Cruz has never been shy about showing solidarity with the Jewish state. (It backfired recently when he walked off stage to the sound of booing at an event for persecuted Middle East Christians after telling attendees they had “no greater ally” than Israel.)
Cruz has made three trips to Israel in less than two years in office. He has referenced the country thousands of times on the Senate floor, according to the Congressional Record. He has even begun meeting privately with Jewish leaders and advocacy groups during recent trips to early primary states. To leave no doubts, Cruz welcomes visitors to his personal office with a large, framed photograph of himself, his wife, and Israeli Prime Minister Benjamin Netanyahu.
Sources close to Cruz say much of this is meant to exploit the anxiety within the pro-Israel movement about Paul, who once echoed his father in suggesting an end to Israeli foreign aid.

It doesn’t exactly give you a warm, fuzzy feeling about his national security views, does it? He would avoid glaring inconsistencies in his views on the Islamic State, for example, if he put foreign policy first and let the politics take care of itself.

AD
AD

He should also stop mimicking Paul’s paranoia about the National Security Agency. In fact, he has the perfect opening to take on big business and defend America by objecting to Apple’s and Google’s new operating systems that lock out the NSA. I suppose Google and Apple will become the terrorists’ technology companies of choice. But there is no excuse for endangering all Americans in order to cater to the paranoia stirred up over a legitimate and necessary data-gathering program that is helping to detect terrorist plots. Why not go after these behemoths, showing both a populist zeal and understanding of the war against jihadists? The FBI has already expressed concerns. Would not a serious contender for the presidency do the same?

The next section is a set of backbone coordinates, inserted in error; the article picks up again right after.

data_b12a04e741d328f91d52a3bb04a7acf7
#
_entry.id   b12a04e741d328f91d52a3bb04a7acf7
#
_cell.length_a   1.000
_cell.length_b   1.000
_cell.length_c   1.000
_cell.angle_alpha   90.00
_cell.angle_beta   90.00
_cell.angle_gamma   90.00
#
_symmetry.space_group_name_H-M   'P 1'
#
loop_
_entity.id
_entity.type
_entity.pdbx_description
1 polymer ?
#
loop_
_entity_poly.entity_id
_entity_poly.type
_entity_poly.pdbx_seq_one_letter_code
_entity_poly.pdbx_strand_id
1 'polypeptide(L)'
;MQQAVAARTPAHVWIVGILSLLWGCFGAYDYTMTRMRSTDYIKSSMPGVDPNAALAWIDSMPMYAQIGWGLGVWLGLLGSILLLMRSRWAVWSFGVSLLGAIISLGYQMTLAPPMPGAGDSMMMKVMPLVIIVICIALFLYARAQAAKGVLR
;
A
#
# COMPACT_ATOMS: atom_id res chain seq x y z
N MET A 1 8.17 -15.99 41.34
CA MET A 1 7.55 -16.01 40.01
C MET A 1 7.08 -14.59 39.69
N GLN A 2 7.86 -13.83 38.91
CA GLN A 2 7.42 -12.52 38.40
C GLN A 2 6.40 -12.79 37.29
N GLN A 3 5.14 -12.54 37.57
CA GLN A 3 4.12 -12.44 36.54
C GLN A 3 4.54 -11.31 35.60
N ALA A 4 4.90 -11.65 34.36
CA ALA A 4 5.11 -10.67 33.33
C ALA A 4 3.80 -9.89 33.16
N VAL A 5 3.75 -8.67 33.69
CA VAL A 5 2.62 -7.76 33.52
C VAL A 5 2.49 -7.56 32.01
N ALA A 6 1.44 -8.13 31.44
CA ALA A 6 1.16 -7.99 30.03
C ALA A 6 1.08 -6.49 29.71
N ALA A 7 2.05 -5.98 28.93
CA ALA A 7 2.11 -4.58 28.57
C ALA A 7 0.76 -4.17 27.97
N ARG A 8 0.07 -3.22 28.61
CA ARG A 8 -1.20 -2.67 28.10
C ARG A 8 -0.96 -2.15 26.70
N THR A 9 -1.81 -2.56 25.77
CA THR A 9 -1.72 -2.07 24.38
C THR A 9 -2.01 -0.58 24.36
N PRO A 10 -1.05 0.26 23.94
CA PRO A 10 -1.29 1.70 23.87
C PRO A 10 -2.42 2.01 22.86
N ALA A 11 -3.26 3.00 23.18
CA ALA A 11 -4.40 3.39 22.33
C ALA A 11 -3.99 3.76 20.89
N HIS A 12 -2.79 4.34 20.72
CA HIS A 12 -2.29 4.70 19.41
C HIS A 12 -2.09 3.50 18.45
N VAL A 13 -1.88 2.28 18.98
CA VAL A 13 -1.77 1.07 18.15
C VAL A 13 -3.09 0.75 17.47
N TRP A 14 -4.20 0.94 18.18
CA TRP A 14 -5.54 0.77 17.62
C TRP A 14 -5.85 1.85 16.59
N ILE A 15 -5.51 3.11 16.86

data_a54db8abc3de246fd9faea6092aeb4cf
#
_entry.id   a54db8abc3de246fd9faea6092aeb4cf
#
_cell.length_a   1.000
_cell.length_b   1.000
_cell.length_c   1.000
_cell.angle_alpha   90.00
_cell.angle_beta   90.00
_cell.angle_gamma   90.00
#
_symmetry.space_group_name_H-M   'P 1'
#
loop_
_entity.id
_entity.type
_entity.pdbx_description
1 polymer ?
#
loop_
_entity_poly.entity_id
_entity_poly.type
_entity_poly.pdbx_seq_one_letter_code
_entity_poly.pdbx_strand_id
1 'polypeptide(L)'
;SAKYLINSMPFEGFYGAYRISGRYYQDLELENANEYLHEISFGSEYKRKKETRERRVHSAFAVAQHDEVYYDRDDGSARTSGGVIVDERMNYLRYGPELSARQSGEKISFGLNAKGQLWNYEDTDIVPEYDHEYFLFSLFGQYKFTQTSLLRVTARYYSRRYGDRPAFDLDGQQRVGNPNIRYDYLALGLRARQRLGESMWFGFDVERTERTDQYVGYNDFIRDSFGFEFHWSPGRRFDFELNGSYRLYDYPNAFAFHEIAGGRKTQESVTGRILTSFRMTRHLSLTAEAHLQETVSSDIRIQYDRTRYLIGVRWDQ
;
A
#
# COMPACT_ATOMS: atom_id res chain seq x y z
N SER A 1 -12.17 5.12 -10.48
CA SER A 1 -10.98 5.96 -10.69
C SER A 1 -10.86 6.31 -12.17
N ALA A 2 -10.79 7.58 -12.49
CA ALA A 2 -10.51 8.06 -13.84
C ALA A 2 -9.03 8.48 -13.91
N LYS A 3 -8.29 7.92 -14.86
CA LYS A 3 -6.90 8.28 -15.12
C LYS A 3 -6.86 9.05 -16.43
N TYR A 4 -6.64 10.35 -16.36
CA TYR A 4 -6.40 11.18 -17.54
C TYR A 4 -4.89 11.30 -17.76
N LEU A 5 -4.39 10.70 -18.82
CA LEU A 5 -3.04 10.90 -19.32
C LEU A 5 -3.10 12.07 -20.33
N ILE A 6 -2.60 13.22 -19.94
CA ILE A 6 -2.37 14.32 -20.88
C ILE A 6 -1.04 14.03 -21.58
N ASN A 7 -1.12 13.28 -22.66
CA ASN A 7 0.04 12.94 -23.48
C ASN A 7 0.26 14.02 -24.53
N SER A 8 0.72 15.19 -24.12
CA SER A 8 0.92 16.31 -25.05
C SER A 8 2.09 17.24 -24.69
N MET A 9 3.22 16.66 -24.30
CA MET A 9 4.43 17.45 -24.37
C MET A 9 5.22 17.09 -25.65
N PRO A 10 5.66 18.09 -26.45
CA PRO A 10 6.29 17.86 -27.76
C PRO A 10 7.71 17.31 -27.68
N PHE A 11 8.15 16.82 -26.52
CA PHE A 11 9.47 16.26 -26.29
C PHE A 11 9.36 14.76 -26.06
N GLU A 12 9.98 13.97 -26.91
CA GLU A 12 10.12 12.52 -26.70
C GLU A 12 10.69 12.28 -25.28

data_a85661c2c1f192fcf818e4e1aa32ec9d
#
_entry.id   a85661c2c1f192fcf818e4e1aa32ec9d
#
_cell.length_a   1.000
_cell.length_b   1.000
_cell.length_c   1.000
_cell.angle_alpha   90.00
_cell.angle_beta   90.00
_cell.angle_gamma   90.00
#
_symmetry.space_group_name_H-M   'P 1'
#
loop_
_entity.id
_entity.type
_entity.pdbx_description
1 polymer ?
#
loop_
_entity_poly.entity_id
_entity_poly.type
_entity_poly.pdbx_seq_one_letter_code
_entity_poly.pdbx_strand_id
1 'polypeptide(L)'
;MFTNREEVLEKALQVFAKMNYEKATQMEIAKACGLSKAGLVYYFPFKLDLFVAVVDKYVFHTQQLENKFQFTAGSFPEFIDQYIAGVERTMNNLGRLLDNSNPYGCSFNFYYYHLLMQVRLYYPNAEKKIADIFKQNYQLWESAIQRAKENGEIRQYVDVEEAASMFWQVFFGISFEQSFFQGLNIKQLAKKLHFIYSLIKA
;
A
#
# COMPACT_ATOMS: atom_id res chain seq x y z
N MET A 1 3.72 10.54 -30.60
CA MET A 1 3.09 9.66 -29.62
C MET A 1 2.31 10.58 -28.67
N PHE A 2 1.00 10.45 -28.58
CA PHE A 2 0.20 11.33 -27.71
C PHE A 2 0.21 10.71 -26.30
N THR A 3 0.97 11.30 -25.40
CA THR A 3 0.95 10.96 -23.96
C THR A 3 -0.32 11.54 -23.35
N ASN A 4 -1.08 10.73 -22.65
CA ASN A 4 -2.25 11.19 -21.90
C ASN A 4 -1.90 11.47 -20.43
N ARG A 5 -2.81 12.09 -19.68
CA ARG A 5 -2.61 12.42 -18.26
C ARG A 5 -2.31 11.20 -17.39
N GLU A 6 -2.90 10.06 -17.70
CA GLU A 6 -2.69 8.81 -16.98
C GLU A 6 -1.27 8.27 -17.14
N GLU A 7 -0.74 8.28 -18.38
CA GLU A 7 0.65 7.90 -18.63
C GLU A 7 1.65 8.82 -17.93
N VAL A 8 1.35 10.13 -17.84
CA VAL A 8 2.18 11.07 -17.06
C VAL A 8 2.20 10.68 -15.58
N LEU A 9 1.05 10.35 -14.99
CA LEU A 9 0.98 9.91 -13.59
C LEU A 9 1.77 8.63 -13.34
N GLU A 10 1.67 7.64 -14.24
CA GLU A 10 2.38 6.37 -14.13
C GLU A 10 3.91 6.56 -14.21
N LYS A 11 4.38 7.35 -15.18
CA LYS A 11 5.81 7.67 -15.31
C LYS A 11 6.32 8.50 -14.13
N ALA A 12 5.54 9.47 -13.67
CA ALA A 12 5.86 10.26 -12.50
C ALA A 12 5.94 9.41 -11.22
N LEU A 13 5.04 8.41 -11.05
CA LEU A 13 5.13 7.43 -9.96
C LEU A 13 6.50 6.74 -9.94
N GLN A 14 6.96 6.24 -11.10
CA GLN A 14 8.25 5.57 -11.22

He would do well toget serious about the defense budget and put emphasis on entitlement reform, which is the true driver of debt. He should be joining, if not leading, military officials, lawmakers of both parties and outside experts who acknowledge the current sequestration cuts are dangerously unrealistic.

Finally, as a freshman legislator he has the luxury of fighting for the sake of fighting. But can he unify and lead? What does he want to accomplish other than stir the far right? At some point he will have to tell voters if he wants to run for president. At this point, aside from undoing everything Obama has done, it is unclear what his own agenda would be.

AD
AD

When and if he assumes coherent and responsible positions on critical issues, we will find out if he has broader appeal or if he is simply the latest darling (after Sarah Palin, Herman Cain, and other non-serious contenders for the presidency) to stir the religious right. That will still leave the issue of character. His abrasiveness and blinding ambition make him a star on the right, but others may doubt if it is such a great idea to elect another freshman senator whose primary achievement is rhetorical and whose defining characteristic often seems to be arrogance.

AD
AD